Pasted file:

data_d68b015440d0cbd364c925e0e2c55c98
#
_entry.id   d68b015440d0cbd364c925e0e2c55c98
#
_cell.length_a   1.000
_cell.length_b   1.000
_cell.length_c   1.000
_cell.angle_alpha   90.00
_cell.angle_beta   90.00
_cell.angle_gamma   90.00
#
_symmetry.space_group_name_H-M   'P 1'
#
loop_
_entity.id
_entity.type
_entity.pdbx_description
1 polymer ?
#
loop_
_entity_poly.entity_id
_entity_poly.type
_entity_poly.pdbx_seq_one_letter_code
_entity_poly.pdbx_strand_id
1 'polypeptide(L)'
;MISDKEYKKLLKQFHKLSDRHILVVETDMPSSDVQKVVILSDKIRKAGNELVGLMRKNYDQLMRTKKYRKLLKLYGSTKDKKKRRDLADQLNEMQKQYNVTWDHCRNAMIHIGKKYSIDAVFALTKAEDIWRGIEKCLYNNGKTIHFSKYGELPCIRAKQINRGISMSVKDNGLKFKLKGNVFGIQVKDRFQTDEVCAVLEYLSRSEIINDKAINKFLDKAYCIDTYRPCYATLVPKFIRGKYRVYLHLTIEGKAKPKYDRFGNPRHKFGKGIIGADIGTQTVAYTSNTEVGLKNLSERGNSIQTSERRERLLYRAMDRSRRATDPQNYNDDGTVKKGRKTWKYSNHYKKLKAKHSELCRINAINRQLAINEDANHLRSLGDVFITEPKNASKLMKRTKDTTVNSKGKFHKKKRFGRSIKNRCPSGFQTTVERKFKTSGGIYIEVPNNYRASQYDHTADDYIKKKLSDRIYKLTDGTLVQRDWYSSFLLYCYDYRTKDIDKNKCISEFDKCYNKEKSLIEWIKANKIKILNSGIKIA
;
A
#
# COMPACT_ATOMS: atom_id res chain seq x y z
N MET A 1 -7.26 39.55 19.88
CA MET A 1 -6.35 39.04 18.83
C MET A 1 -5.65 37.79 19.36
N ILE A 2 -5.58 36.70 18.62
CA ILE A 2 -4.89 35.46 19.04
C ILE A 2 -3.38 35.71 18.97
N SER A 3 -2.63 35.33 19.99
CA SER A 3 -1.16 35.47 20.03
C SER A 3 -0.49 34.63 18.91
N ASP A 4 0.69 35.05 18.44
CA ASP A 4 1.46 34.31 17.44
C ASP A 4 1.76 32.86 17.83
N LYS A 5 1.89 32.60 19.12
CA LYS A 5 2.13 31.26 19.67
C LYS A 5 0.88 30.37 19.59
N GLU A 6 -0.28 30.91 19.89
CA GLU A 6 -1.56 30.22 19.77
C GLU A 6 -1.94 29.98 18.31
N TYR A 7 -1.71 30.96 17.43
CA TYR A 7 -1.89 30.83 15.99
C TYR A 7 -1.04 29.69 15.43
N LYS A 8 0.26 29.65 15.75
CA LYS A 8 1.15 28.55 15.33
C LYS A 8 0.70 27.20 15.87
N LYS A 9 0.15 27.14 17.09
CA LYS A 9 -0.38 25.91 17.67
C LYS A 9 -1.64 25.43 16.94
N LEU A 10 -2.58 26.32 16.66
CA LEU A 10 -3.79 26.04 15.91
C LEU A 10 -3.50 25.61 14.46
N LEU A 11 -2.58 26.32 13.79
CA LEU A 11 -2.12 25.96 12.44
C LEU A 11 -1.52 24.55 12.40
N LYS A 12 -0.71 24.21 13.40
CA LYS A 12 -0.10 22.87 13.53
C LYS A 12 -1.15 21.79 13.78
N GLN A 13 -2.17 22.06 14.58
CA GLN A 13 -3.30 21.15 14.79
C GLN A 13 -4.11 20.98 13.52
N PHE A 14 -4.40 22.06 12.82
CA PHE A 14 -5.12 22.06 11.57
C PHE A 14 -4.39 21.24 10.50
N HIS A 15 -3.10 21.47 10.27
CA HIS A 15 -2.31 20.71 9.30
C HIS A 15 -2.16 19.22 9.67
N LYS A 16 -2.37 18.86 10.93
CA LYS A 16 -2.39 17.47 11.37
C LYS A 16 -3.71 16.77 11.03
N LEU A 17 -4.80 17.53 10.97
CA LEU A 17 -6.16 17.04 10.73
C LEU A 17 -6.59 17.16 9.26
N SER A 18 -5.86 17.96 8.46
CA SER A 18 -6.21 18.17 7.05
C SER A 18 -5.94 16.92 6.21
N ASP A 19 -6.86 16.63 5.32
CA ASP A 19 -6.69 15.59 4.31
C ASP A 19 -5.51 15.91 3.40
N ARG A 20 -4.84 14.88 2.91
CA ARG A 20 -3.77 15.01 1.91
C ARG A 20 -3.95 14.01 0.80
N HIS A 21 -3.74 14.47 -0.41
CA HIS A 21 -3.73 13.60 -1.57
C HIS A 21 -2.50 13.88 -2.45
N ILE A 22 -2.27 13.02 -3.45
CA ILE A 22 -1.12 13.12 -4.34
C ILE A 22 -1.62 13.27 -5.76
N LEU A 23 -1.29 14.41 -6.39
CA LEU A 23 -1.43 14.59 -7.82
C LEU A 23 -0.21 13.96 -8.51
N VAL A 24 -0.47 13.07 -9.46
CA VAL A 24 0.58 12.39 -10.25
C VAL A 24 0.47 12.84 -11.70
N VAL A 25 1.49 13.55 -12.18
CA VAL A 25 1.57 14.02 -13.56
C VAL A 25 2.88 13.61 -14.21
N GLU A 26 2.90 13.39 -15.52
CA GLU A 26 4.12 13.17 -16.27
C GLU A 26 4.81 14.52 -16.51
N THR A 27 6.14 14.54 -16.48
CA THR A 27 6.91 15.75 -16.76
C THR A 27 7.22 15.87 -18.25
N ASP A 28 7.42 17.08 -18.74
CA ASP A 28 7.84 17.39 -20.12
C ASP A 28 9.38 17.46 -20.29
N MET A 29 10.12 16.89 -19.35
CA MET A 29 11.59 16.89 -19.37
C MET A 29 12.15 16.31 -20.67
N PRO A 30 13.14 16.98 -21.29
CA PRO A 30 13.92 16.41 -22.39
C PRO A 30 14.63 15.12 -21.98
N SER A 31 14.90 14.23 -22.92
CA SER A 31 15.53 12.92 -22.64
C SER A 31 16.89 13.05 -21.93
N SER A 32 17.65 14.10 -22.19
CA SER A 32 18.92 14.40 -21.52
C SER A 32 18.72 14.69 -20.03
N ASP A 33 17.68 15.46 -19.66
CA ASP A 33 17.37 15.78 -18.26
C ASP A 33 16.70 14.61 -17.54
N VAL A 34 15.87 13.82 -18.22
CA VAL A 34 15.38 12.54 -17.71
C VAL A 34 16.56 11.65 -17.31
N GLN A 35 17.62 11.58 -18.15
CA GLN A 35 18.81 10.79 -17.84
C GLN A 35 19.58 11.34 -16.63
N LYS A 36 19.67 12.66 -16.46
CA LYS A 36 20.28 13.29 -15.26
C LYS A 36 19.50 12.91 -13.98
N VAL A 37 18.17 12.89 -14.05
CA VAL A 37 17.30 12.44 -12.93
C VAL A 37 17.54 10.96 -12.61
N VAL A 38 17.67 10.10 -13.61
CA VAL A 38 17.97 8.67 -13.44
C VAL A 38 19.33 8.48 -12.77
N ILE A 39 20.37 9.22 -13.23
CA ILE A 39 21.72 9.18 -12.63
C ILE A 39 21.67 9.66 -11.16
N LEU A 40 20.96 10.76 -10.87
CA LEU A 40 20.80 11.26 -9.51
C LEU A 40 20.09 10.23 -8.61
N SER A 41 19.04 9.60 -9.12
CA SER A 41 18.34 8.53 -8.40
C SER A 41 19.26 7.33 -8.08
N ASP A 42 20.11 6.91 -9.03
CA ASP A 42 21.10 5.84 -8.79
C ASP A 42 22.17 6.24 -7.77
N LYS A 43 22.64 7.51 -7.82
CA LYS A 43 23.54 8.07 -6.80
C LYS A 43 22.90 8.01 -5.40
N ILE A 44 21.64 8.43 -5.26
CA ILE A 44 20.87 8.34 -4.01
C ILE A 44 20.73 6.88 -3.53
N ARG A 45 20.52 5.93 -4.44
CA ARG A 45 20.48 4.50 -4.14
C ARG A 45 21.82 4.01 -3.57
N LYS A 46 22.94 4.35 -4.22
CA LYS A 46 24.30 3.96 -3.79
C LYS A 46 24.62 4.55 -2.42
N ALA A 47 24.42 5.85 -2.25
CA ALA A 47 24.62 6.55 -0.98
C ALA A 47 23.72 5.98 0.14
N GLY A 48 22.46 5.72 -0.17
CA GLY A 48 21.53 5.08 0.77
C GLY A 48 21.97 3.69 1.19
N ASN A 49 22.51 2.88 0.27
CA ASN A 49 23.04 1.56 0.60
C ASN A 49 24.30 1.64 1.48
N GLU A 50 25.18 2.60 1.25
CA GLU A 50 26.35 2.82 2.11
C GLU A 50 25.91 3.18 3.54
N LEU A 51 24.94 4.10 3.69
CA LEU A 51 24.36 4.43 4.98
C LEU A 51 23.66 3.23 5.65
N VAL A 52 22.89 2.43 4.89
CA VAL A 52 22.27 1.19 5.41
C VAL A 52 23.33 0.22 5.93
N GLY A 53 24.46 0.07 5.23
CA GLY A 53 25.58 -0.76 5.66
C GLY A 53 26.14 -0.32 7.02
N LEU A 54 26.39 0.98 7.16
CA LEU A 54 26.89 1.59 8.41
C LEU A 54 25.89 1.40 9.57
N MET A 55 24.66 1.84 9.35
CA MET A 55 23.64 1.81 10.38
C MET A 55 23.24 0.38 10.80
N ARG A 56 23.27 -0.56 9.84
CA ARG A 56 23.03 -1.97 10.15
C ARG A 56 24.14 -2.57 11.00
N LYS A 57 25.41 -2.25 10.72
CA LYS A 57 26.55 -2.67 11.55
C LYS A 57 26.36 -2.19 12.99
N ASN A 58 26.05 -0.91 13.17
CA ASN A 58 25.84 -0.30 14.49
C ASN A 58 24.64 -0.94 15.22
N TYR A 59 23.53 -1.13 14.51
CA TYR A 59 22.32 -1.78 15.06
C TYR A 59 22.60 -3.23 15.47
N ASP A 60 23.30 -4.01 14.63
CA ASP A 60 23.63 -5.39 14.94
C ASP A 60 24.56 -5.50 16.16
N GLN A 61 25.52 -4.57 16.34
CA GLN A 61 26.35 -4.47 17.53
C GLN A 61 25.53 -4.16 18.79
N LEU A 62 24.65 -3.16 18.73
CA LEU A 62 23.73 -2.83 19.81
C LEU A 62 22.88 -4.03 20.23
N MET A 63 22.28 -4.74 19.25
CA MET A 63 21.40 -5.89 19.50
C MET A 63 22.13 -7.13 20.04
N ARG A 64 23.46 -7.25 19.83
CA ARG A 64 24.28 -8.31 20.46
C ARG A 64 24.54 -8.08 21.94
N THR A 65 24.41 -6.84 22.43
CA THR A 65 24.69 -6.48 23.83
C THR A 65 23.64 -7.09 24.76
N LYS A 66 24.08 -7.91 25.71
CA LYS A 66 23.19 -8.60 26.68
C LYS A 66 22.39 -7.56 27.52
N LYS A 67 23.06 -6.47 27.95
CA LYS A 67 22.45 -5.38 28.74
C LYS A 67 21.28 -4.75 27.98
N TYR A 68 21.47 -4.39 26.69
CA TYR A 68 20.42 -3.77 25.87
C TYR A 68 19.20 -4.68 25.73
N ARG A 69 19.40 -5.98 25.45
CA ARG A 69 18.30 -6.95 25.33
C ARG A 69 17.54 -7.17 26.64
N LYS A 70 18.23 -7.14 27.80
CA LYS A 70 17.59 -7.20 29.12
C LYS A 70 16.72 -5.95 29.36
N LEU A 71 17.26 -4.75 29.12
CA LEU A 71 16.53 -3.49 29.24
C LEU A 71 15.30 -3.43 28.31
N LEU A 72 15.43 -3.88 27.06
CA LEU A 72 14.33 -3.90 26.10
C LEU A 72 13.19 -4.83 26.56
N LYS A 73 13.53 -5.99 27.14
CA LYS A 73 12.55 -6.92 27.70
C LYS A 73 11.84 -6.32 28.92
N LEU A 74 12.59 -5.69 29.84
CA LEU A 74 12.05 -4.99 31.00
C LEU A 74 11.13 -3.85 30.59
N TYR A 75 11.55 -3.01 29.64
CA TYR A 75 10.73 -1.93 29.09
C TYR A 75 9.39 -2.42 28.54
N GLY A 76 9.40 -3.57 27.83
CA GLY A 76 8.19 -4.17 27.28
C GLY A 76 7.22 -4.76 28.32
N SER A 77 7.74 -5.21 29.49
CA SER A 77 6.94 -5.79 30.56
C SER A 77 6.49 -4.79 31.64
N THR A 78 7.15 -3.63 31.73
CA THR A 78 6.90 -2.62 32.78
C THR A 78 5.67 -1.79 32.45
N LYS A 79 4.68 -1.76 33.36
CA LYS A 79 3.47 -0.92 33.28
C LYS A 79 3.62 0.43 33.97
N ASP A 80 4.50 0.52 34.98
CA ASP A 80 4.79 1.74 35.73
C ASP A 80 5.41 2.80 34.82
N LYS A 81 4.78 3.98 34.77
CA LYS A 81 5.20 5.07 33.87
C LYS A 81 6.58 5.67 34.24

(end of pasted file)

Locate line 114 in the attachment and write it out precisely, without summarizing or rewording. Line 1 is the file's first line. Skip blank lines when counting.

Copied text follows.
C ASP A 28 9.38 17.46 -20.29